During his 31 years there, and as head of the History and Contemporary Studies Department since 1989, he has built the largest teaching department in the school with a cohort of 17 dedicated teachers. By his own accounting, he re-invents himself every five years or so in time to embark on yet another seemingly impossible historical project.

Several years ago, he raised more than $100,000 to "repatriate" a massive mural by Group of Seven artist Arthur Lismer that had hung in the school for decades but had been dismantled, damaged and partially lost during a misguided renovation in the 1960s. It is displayed proudly in what is now called Lismer Hall.

In preparation for the schoolís centennial in 1992, Greif involved hundreds of students over a five-year period in preparing a school history book, expanding the archives and most spectacularly, fundraising for and commissioning six Canadian history-based stained glass windows now hanging in the staff room.

But itís really in the everyday stuff of teaching where Greifís imagination soars. Besides the usual array of essays, history seminars and debates, Greif has led his students to the battlefields of Queenston Heights near Niagara-on-the-Lake for an 1812 picnic, to murder mystery events at historic houses in downtown Toronto, as well as towards independent study projects that often focus on the buried history lurking below the surface of the school area.

Despite his loyal following, however, Greif isnít looking for disciples. Heís not even that interested in seeing his students pursue careers in history. "What I really want to do is to encourage a sense of the past, of traditions and an appreciation for past achievements," he says. "I want them to have a sense of wonderment about the Canadian condition Ė a sense of pride and patriotism."


If ever he had any off-hours, Greif says he would paint watercolours or do more gardening or indulge himself in designing and making jewellery. But that will have to wait until later. For now, he focuses most of his creative initiatives into encouraging his students towards finding their own artistic muses. For nearly two decades, he has overseen the painting of huge murals on the walls of every floor of Humberside depicting aspects of Canadian history Ė like the 60-foot Native Peoples Homage on the third floor Ė or reflecting flights of fancy, like the William BlakeĖ inspired Danteís Inferno or Shakespeareís A Midsummer Nightís Dream.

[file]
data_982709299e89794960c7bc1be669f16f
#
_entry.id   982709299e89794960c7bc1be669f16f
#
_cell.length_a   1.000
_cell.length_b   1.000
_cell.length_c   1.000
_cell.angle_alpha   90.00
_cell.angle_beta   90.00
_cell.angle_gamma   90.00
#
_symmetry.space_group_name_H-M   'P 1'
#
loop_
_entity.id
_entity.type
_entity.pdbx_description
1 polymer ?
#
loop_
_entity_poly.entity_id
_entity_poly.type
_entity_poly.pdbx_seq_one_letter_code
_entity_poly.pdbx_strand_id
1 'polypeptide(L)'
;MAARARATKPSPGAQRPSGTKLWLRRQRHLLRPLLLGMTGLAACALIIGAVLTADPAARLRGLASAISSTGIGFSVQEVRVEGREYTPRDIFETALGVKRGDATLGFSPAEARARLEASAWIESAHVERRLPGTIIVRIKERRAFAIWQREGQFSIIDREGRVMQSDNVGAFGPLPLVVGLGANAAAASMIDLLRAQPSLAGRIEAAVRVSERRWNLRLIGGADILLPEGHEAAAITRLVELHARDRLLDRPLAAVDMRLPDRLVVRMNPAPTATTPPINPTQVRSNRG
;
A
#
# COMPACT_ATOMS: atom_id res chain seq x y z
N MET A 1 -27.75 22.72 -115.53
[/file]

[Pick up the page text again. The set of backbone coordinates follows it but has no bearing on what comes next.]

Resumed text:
What remaining wall space is left has been devoted to a collection of archival photos showing the history of the school and west Toronto. He has plastered other walls with images of an assortment of famous Canadian historians, including some Humberside Collegiate alumni like Donald Creighton and A.L. Burt, who graduated in 1906. Not content with introducing his students exclusively to a bunch of historic "dead white guys," Greif spearheaded a collection of photos and biographies of Canadian female historical figures and role models, including Adrienne Clarkson, Roberta Bondar, Rosalie Abella and Nellie McClung.

Thatís the same Nellie McClung who famously said "Never retract, never explain, never apologize, get the thing done and let them howl." Itís a quote that can easily be applied to Greif himself. While they sometimes howl, more often than not they are cheering him loudly on.


Mel Greifís Governer Generalís Award for Excellence in Teaching History is just one of many achievements in an illustrious 31-year career.